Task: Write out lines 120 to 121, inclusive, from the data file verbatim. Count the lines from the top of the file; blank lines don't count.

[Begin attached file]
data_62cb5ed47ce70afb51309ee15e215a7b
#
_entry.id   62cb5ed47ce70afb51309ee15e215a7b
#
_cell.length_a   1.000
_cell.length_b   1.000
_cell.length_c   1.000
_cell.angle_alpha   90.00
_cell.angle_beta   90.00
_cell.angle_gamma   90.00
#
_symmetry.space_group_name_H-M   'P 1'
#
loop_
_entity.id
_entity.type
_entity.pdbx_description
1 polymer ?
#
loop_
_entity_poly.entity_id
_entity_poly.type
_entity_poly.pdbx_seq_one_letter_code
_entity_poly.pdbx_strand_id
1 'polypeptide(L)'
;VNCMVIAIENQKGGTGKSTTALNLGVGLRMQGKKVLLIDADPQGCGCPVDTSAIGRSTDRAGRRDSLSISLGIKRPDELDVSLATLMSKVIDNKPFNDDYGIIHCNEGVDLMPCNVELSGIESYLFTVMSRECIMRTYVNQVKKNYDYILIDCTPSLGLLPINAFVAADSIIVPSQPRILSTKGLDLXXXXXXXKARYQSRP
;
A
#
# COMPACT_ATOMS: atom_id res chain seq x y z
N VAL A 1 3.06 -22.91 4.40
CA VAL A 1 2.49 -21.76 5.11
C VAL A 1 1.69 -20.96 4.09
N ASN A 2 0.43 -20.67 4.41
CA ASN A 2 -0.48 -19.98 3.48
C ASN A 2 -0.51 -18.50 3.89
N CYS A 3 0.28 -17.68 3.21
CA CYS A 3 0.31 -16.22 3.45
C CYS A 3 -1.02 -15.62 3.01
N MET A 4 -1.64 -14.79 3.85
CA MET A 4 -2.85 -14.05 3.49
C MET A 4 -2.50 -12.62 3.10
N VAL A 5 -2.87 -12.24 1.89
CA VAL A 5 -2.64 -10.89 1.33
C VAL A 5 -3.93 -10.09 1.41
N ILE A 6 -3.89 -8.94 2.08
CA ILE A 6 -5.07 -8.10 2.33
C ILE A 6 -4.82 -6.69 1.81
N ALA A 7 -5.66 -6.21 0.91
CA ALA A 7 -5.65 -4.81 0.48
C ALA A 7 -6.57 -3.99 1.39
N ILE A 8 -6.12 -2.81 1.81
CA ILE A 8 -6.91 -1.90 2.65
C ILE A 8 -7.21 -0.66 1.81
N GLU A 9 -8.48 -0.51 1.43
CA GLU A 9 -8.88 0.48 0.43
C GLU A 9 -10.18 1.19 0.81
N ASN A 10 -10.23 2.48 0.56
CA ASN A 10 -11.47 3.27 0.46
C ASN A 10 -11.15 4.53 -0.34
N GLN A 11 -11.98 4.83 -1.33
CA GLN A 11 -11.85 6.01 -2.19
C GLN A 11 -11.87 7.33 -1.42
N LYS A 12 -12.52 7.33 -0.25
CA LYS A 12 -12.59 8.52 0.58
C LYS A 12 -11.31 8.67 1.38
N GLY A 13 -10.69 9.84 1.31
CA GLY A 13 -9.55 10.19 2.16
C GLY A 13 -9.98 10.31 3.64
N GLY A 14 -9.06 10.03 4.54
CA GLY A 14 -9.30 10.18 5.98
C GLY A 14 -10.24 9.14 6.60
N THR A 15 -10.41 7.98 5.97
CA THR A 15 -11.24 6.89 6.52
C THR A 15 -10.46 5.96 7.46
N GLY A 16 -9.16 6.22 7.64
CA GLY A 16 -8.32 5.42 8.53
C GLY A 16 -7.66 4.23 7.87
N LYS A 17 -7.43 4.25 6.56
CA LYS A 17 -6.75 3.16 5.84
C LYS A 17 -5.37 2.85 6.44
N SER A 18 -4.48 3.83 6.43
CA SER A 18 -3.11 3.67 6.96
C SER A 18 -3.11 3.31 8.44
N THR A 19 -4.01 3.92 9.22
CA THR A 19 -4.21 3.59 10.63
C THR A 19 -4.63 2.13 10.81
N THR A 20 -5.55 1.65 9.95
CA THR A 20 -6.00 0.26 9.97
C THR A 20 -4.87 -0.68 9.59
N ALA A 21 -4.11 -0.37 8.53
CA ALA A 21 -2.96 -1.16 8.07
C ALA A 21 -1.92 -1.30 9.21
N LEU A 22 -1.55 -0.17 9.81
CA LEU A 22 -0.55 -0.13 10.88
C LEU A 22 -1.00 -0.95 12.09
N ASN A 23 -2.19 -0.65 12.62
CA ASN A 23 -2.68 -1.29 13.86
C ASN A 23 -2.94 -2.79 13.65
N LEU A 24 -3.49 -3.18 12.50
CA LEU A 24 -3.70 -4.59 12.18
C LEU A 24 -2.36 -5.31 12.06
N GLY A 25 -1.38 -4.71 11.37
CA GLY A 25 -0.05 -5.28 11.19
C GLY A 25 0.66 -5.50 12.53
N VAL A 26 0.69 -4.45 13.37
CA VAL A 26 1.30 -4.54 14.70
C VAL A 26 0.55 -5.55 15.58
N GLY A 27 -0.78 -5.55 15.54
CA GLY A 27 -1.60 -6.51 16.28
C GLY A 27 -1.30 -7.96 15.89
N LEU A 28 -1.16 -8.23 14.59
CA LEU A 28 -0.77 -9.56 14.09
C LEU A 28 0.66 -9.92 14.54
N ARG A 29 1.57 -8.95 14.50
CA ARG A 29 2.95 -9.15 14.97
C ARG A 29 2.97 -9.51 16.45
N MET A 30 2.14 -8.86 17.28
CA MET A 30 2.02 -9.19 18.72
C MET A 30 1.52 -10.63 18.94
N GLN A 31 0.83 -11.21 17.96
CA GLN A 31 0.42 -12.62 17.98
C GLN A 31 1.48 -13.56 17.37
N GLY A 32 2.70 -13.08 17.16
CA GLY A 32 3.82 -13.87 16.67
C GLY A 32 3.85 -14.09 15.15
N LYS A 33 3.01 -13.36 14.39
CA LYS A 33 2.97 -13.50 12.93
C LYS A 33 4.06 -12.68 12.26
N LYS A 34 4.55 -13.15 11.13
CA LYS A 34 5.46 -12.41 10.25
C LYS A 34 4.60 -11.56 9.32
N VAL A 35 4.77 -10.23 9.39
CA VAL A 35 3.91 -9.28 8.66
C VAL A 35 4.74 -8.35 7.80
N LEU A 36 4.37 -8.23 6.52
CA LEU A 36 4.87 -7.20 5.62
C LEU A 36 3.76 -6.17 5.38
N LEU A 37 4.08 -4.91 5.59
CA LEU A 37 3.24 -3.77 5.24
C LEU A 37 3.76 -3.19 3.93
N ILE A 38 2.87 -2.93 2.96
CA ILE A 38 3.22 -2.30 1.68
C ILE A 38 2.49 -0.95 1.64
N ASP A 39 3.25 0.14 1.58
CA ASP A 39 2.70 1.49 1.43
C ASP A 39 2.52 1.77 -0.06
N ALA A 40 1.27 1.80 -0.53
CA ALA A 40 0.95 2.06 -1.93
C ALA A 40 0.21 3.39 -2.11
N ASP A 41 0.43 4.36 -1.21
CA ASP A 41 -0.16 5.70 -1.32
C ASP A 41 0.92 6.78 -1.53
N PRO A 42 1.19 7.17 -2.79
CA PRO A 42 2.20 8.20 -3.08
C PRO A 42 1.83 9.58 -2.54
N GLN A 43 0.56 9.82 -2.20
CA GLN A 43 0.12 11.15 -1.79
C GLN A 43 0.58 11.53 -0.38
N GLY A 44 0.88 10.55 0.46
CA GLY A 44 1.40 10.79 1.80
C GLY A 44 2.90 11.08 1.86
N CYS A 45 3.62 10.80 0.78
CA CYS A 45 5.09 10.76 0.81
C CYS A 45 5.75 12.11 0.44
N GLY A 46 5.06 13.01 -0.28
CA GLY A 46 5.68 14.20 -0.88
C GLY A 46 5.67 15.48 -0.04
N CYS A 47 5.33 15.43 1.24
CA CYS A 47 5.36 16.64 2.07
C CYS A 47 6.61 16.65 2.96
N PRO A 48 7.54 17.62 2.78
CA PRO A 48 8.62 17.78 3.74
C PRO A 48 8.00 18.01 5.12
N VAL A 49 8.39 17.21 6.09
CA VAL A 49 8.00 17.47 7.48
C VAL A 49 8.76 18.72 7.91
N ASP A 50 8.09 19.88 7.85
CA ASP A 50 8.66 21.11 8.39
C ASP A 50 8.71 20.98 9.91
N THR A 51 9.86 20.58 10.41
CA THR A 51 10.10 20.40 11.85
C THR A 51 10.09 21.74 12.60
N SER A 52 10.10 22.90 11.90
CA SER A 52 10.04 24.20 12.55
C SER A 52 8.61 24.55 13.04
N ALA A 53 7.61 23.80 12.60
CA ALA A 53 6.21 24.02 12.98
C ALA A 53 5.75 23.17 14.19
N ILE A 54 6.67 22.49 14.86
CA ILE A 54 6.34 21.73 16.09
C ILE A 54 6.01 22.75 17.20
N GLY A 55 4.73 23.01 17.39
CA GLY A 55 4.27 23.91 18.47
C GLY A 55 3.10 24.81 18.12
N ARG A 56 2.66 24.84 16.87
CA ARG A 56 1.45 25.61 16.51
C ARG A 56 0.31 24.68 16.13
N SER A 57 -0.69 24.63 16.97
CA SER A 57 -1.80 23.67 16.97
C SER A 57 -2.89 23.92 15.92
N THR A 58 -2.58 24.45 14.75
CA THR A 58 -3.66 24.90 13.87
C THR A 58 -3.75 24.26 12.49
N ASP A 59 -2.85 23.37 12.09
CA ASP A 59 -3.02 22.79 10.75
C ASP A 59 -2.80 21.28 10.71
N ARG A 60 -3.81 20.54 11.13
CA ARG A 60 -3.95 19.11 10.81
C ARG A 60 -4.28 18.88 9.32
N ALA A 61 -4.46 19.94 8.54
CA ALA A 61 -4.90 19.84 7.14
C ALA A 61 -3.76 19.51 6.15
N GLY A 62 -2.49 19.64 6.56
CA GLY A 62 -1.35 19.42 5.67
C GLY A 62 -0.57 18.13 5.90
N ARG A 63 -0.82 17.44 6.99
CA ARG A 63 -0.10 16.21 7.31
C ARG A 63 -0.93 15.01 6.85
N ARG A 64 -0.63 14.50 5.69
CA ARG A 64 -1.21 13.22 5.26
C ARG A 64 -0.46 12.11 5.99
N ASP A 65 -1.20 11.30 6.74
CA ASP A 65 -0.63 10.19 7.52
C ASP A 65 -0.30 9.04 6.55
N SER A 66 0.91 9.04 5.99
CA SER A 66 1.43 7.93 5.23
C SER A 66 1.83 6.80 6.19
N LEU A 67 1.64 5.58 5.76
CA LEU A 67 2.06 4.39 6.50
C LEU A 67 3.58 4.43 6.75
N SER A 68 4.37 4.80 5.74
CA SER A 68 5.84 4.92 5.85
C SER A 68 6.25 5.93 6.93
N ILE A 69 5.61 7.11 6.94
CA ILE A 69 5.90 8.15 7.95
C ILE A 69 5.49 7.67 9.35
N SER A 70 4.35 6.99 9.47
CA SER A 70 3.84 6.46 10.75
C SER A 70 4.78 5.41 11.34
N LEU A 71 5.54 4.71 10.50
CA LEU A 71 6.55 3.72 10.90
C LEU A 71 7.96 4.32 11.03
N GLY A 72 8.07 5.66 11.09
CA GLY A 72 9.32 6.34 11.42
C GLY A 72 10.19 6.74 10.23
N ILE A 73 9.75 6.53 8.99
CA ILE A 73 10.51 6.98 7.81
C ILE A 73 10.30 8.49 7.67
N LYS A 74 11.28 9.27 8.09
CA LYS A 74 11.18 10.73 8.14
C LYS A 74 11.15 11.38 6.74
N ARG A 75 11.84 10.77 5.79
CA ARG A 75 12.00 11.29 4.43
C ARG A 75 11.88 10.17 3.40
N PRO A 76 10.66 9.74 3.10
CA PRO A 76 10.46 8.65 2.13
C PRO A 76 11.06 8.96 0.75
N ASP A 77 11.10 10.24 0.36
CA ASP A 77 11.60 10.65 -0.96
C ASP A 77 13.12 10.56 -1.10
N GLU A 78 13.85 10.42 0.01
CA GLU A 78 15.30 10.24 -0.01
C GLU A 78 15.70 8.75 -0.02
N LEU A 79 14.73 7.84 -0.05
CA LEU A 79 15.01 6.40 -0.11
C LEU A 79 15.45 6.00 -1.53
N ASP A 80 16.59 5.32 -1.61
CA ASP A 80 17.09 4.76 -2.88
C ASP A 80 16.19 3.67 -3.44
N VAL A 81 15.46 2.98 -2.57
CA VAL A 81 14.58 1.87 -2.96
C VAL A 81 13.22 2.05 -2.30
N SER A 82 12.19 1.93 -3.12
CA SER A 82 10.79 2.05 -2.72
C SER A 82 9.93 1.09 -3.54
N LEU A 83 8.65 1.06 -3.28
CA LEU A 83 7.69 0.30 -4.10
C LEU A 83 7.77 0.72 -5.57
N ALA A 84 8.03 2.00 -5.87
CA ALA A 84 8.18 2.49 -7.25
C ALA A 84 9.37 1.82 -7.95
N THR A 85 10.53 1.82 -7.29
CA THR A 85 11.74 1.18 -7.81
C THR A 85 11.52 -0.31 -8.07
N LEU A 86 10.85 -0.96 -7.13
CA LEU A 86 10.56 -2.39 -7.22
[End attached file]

C MET A 30 1.52 -10.63 18.94
N GLN A 31 0.83 -11.21 17.96